After I wrote my post on faeries, a friend sent me a link to the comic strip PartiallyClips. In this particular strip, the characters are talking about magic, and how magic would be a useless discipline, like humanities or communications–although I argue that communications is in the “humanities.” Later in the week, PhD posted a strip about budget cuts and how the first to go were the humanities characters. I started thinking about two things: first, the idea of magic within the humanities, and secondly, the idea that humanities are an expendable discipline because no one quite understands them.

Magic scares people. It isn’t easy to explain, and it is often wielded by those on the outer edges of society. In much the same way, the humanities scare people. The humanities are about people. We extract information about people, analyze it, and reproduce it in different forms. This is scary for some. It is disruptive and worrisome. But it’s also the way humans are.

It is said that Socrates claimed that “the unexamined life is not worth living” (I say this speculatively, because there is some question about Socrates’ actual existence). We have been examining ourselves since the beginning of time. Is this why it is so ridiculed and feared? Have those in the hard sciences decided that we know everything there is to know about ourselves, whether it is philosophical, artistic, or linguistic? Is it possible to know everything? And if we look at it from a hard science perspective, understanding that we¬† are still trying to understand the full capacity of our brains, isn’t the argument furthered that there is always something to learn about the human condition?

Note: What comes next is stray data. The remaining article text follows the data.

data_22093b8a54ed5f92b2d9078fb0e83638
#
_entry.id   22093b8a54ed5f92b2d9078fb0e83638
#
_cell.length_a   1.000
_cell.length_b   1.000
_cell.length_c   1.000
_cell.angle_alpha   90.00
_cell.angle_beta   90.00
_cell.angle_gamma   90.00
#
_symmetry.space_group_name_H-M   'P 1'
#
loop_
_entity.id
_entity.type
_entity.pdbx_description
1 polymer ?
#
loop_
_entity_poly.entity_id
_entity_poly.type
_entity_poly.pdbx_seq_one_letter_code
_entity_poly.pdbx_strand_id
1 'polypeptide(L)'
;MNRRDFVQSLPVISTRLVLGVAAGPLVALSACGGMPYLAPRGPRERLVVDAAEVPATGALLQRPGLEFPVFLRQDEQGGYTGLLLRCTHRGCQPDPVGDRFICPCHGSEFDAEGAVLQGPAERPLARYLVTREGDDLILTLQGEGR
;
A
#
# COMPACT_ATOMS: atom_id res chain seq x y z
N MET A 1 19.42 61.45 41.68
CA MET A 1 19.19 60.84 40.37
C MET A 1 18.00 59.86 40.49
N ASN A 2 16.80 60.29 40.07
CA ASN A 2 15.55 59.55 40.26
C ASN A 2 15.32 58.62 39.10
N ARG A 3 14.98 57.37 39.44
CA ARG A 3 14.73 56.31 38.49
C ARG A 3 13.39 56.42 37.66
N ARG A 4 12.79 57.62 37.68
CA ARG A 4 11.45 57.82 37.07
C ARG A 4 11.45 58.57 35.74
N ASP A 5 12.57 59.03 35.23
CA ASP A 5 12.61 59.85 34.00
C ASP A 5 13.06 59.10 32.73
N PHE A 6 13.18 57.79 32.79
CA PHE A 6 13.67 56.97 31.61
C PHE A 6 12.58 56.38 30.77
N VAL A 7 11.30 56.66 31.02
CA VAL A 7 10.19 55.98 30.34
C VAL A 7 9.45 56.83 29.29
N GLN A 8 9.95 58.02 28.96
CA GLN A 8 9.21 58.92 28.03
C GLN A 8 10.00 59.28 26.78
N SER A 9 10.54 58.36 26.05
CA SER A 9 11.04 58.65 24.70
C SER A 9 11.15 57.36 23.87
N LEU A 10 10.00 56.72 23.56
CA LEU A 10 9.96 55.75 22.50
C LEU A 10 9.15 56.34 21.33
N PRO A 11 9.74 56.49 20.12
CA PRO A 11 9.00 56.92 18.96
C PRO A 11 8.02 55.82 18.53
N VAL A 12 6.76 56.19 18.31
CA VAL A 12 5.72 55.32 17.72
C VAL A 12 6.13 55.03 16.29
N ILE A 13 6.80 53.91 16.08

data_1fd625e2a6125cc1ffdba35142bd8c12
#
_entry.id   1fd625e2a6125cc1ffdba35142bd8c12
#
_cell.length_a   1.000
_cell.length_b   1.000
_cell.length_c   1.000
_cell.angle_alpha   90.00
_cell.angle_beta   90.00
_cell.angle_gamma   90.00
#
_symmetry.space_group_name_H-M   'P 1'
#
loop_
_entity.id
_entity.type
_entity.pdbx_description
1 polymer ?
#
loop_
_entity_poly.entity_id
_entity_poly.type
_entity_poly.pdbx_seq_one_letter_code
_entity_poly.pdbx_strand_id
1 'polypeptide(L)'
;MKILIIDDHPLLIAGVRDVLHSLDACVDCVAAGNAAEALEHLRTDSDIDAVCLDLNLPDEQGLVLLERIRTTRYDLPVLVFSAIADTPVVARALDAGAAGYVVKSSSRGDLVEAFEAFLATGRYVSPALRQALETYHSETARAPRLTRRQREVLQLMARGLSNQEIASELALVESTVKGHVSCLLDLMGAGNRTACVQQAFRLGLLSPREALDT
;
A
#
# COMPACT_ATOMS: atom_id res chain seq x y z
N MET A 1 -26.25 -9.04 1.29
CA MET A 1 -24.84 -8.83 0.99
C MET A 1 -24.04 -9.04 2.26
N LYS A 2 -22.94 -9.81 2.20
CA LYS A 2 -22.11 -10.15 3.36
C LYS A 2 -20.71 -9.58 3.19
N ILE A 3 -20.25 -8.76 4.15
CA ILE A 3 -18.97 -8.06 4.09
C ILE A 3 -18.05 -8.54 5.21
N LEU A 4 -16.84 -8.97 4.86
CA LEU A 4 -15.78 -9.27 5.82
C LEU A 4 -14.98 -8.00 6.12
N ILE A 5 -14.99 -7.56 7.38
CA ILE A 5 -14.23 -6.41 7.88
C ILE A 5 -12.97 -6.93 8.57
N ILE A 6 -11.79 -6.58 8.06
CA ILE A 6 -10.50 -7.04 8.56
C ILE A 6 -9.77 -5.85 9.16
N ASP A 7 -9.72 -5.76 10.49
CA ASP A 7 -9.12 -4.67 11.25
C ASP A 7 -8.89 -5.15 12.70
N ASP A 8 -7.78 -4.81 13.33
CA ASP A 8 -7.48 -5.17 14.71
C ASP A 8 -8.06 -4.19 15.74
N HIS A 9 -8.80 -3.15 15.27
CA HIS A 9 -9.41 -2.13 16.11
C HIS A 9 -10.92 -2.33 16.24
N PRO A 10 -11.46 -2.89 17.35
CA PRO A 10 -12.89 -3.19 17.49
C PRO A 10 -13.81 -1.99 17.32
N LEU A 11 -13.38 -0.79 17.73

If there was a magic discipline, it probably would be the humanities. The humanities bring us the literature, art, dance, music, thoughts, and so much more that allow us to dream about the impossible. Do you think we could have gone to the moon if we hadn’t ever dreamed about what existed up there first? Would we have cared?

Maybe I’m biased — ok, I am. I love working in a field that looks at how humans use language, how it develops identity, and how all of it changes dramatically over time. I love understanding how images and text work in conjunction to create something more powerful than if the two stood on their own. I love it. It is magic. And it’s also science. And it’s also human.

I wouldn’t have it any other way.

Leave a Reply

Your email address will not be published. Required fields are marked *

This site uses Akismet to reduce spam. Learn how your comment data is processed.